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Action Indonesia works with the Indonesian government and area locals on education campaigns, animal husbandry training and reintroduction techniques. Funding is paramount to the continuation of many of these programs.
Microchips for animal identification
Microchips will be used to identify anoa, banteng and babirusa in Indonesian zoos. This will help with the management and husbandry of these animals and will assisting with the breeding program, helping to develop a healthy back-up population.
£100 / $125 / €115 / 1753712.50 IDR – microchips
50 microchips to identify anoa, banteng and babirusa in Indonesian zoos.
£50 / $60 / €55 / 841782 IDR – microchip readers
A microchip reader to identify microchipped animals.
Genetic research will allow us to find out where anoa, banteng and babirusa kept in Indonesian zoos originate, and how they are related to each other. We will use this information to make breeding recommendations based on their genetics, helping to create a strong and healthy back-up population.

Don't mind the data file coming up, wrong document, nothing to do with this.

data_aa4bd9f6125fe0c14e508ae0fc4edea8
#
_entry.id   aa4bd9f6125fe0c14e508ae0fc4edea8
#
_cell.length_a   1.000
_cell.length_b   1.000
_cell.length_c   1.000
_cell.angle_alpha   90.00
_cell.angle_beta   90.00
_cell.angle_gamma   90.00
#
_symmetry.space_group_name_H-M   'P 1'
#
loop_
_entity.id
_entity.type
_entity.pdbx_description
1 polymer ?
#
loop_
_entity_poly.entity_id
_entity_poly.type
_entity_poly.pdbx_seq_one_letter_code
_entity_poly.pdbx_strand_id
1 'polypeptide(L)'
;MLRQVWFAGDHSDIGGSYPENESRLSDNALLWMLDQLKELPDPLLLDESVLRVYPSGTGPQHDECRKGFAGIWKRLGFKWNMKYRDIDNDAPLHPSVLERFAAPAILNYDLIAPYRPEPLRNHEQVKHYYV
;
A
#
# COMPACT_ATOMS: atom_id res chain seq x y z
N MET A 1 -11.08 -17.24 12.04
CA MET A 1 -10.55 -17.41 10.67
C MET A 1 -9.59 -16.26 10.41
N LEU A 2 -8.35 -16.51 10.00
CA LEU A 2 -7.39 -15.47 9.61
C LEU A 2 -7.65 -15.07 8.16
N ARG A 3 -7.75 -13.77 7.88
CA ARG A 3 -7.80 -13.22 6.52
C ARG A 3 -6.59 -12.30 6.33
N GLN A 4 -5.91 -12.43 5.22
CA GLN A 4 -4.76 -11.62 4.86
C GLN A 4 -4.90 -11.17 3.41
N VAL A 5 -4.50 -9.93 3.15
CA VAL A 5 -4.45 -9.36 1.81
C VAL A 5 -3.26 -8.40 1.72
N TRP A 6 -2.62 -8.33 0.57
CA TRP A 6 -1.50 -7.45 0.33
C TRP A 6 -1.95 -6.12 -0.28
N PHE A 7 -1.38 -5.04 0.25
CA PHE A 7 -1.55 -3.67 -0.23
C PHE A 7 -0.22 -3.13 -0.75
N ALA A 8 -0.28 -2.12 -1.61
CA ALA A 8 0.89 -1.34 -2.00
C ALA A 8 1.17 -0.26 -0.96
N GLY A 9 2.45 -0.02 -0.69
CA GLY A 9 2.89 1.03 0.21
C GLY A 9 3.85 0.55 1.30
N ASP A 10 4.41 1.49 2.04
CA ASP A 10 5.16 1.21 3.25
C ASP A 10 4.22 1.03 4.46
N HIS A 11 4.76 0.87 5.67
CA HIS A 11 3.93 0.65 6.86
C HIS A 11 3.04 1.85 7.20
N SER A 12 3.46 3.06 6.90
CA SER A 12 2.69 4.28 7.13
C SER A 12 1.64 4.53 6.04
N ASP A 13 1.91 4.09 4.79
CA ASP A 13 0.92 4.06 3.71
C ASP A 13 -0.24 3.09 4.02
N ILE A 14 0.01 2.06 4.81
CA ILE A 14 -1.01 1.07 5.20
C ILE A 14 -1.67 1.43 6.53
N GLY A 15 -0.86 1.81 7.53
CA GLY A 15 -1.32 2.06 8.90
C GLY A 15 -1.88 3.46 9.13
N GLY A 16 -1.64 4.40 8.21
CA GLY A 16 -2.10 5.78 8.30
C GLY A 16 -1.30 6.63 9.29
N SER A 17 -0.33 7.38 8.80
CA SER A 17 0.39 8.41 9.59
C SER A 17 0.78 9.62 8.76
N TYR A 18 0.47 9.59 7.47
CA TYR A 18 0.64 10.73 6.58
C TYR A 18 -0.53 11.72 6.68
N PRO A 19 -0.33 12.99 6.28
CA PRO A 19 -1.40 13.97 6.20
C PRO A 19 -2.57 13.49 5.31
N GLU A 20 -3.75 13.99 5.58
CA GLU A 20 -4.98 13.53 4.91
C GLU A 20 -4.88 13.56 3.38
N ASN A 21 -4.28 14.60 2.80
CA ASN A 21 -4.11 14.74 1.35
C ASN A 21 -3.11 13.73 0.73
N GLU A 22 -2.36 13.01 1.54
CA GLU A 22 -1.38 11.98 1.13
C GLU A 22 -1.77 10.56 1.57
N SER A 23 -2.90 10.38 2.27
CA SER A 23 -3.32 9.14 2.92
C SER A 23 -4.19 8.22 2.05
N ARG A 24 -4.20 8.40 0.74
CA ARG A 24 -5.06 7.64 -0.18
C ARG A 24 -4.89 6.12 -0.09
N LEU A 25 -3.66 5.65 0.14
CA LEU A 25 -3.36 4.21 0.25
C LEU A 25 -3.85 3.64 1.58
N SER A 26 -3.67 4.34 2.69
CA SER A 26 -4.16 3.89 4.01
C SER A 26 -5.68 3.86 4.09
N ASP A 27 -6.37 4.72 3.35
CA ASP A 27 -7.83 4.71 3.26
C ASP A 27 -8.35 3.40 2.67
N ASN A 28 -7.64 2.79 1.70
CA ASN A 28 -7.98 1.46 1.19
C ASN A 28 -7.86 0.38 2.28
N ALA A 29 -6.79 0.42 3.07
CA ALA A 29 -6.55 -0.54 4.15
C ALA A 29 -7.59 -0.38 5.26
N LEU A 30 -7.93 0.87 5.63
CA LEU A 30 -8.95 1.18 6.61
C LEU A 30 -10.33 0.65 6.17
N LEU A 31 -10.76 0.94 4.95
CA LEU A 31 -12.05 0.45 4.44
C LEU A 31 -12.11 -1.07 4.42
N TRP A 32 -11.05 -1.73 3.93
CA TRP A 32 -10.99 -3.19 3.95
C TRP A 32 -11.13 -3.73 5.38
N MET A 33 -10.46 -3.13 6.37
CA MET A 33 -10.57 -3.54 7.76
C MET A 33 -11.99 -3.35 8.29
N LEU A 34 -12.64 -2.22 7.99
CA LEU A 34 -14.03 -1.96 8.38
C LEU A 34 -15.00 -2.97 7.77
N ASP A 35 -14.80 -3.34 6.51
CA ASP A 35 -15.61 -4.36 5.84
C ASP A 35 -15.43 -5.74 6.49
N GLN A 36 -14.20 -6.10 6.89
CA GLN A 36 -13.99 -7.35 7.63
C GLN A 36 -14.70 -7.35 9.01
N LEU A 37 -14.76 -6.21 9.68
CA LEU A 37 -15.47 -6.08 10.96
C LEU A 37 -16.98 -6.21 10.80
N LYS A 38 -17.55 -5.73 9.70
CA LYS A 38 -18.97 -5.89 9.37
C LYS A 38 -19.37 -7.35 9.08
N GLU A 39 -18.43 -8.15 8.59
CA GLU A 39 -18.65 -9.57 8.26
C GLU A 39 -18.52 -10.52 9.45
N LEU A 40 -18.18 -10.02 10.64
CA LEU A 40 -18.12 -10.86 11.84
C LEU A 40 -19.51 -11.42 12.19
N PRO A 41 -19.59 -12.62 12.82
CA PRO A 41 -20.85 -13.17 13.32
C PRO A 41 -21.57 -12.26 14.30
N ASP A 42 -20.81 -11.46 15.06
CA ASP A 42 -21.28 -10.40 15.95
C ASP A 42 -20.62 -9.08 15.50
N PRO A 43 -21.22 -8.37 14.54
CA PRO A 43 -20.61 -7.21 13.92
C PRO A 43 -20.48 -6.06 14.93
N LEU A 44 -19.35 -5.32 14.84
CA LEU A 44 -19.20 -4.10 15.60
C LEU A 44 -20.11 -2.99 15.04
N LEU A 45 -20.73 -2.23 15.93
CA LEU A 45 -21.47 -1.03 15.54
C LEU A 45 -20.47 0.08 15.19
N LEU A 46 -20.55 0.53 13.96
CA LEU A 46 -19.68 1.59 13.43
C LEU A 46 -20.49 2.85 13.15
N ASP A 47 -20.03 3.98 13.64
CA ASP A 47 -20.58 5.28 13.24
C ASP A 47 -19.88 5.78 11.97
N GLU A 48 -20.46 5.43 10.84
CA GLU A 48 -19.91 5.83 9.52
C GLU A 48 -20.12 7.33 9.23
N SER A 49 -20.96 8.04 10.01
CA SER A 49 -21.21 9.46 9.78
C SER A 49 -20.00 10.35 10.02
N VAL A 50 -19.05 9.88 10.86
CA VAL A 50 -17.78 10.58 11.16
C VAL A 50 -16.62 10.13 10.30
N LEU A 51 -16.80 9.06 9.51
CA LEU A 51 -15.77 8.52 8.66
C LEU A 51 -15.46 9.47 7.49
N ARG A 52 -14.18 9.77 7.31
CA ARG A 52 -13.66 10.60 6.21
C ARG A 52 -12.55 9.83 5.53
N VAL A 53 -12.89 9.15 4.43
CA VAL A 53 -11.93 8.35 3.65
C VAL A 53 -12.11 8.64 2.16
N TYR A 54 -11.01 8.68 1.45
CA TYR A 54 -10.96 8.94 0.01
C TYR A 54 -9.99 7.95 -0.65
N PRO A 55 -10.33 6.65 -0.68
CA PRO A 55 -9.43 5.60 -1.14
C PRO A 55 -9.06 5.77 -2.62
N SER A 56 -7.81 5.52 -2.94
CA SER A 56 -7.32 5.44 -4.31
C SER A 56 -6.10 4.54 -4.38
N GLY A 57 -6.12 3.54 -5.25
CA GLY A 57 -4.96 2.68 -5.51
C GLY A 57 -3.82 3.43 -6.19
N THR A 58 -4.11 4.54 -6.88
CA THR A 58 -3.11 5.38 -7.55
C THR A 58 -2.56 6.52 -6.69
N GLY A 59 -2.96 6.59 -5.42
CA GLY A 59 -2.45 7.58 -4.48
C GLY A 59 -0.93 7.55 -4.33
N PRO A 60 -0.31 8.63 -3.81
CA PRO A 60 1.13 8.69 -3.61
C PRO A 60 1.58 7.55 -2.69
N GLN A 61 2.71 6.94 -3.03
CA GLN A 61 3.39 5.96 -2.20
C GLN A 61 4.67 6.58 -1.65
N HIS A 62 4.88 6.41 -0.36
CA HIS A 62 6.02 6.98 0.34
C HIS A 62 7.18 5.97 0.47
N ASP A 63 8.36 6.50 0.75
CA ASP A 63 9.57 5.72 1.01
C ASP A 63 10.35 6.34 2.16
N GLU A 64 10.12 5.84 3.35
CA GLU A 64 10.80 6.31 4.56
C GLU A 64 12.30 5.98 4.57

£170 / $215 / €190 / 3016385.50 IDR – DNA extraction kits
This will allow us to extract DNA from 50 samples taken from anoa, banteng or babirusa kept in
£500 / $620 / €560 / 8698414 IDR – DNA sequencing
This will allow us to sequence the DNA of 50 anoa, banteng or babirusa kept in Indonesian zoos.
Field research and monitoring
To be able to protect banteng, anoa and babirusa in the wild we need to understand exactly where they are and how many there are. Monitoring programs in East Java (for banteng) and Sulawesi (for anoa and babirusa) will help us to investigate this.
£250 / $310 / €280 / 4349207 IDR – Camera trap
Camera traps will be used to monitor wild banteng populations in national parks in East Java. This will
provide more accurate estimates of the population and allow us to provide better protection.
£1,000 / $1,250 / €1,115 / 17537125 IDR – Surveys and monitoring in Sulawesi
This will pay for the transport and food for rangers in protected areas on Sulawesi. This will enable
them to carry out vital surveying and monitoring work for anoa and babirusa, helping to protect these